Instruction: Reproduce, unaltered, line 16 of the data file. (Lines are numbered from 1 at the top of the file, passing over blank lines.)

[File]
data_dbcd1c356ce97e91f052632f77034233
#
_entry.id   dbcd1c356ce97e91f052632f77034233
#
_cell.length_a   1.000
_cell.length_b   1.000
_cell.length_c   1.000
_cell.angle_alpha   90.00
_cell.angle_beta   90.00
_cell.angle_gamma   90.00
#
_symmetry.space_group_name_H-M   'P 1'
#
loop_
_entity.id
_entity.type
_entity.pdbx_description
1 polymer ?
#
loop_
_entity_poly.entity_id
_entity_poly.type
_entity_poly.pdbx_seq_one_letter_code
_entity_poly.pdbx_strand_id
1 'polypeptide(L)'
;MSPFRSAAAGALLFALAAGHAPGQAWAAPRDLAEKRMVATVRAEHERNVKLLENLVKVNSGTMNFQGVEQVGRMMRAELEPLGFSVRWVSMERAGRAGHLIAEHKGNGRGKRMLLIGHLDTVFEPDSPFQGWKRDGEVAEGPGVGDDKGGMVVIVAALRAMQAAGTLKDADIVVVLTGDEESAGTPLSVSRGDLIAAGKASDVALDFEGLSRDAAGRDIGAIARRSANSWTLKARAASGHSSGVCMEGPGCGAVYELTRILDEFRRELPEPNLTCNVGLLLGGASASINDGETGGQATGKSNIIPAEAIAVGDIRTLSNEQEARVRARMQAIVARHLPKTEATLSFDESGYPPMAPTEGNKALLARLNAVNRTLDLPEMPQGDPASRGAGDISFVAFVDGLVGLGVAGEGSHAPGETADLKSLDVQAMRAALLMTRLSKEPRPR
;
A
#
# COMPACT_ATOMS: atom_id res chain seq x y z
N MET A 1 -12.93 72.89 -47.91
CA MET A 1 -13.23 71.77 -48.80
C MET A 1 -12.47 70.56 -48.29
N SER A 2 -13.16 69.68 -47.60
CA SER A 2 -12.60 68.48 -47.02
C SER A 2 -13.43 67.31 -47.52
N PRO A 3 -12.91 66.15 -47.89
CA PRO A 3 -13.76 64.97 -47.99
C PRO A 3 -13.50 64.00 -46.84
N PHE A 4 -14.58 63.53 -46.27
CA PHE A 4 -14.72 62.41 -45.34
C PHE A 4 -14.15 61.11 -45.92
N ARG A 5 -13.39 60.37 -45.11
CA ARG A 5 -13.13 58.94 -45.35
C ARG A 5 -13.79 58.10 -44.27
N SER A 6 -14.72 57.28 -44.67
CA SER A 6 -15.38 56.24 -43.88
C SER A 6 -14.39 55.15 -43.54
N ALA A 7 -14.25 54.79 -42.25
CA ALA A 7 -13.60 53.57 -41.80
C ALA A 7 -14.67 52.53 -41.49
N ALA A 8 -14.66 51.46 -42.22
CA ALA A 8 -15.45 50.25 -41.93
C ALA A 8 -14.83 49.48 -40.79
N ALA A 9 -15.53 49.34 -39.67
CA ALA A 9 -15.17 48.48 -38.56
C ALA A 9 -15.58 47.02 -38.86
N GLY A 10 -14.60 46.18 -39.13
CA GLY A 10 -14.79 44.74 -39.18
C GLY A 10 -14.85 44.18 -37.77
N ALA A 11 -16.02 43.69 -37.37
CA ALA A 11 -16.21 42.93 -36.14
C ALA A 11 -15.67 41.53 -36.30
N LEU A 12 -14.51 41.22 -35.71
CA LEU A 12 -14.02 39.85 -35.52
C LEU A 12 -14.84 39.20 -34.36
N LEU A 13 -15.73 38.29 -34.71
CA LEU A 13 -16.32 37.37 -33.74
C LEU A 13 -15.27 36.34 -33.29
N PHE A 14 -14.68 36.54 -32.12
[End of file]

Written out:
_entity.type